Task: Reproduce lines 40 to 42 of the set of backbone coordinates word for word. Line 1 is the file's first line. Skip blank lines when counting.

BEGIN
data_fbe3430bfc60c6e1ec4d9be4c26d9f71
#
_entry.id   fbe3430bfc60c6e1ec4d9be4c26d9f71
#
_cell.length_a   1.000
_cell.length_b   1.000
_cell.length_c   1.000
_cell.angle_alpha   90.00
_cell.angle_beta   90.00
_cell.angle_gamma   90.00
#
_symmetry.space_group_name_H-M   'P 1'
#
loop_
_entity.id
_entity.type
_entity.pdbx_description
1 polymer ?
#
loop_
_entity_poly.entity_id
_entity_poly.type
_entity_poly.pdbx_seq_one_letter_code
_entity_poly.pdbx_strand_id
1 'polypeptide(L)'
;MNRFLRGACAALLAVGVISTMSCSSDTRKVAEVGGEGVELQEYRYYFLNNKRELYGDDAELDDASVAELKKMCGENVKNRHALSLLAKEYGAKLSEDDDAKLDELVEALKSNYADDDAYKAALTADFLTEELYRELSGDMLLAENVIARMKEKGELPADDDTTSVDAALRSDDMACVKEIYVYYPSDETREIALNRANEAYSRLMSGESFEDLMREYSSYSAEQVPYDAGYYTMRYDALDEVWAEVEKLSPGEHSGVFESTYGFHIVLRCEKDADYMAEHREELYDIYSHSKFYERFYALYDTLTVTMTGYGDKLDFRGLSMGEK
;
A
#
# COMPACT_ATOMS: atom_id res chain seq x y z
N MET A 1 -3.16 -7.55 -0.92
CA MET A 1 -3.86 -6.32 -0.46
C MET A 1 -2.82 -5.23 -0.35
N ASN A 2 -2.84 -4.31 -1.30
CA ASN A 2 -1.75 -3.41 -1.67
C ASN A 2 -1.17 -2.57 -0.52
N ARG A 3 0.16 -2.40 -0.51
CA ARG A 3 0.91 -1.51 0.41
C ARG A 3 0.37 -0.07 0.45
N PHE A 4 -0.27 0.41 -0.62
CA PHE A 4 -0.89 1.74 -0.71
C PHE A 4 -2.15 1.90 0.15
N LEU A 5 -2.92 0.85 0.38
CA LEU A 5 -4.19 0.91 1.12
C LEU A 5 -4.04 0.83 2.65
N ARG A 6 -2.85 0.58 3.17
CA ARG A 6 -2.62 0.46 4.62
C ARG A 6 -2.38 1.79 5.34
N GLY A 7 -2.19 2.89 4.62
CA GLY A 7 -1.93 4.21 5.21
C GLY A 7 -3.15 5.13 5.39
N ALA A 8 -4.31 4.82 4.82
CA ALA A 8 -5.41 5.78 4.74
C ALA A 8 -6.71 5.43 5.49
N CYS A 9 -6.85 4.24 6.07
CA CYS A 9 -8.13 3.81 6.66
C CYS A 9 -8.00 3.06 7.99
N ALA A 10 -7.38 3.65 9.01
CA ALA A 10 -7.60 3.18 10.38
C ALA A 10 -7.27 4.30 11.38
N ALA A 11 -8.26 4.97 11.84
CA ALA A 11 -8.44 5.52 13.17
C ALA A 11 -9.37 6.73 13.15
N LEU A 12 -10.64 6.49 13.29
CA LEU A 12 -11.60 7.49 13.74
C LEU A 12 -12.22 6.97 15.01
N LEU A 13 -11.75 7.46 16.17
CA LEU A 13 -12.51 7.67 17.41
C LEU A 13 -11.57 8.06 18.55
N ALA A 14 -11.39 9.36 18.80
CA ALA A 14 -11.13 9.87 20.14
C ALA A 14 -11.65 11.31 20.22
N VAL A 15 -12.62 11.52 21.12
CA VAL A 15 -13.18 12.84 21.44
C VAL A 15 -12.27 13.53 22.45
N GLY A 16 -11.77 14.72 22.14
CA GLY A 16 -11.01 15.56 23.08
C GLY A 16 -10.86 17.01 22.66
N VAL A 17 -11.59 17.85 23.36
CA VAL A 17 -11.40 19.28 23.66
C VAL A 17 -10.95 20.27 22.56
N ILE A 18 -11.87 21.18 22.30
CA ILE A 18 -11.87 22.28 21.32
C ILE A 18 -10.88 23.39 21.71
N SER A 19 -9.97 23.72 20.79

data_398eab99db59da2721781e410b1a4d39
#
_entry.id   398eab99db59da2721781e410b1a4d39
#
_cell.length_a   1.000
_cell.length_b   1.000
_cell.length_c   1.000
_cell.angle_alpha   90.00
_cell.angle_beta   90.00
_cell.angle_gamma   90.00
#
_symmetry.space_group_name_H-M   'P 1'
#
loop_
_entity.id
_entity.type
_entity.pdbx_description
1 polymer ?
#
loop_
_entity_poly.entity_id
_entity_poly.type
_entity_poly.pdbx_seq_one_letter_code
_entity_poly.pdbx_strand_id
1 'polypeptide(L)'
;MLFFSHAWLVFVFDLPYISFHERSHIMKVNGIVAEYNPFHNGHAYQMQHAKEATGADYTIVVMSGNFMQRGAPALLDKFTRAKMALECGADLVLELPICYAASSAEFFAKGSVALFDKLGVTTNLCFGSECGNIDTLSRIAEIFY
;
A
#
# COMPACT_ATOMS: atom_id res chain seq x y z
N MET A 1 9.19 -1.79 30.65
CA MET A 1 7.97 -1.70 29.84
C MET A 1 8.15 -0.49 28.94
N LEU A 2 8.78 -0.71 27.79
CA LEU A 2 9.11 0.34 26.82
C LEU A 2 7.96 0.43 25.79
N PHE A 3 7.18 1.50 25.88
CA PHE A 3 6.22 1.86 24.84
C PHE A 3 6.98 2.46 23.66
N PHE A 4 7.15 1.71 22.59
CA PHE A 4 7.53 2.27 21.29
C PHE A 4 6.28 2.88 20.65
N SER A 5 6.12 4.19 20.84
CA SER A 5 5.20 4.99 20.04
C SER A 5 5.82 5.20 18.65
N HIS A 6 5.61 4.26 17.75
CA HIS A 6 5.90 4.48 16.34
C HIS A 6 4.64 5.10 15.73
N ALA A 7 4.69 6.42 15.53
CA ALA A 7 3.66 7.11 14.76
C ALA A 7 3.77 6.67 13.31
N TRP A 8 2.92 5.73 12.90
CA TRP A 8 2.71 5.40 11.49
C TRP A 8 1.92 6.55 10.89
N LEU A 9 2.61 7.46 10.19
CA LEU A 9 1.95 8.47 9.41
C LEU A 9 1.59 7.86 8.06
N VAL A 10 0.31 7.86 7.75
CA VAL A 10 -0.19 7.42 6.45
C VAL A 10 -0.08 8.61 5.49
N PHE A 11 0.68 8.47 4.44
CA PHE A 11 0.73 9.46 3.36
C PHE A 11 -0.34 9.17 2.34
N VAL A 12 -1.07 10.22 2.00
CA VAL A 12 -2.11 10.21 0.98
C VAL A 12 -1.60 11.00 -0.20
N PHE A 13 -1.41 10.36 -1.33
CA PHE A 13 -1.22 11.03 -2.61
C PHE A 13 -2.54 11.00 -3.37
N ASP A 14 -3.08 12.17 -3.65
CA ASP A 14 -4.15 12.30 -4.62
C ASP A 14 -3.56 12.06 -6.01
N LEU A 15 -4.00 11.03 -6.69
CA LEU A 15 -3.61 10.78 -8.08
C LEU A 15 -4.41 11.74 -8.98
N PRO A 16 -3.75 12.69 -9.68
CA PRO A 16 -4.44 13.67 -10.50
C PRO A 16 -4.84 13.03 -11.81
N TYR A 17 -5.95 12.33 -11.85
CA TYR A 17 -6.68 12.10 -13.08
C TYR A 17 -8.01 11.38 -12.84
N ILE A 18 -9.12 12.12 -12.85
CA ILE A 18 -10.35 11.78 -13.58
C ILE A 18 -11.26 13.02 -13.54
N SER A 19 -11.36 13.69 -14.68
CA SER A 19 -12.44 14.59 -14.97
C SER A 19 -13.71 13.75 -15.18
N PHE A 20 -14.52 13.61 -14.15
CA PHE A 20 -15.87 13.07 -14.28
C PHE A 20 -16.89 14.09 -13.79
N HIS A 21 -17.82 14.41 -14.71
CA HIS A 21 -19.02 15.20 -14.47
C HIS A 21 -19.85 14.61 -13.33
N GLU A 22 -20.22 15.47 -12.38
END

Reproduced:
N PHE A 4 -0.27 0.41 -0.62
CA PHE A 4 -0.89 1.74 -0.71
C PHE A 4 -2.15 1.90 0.15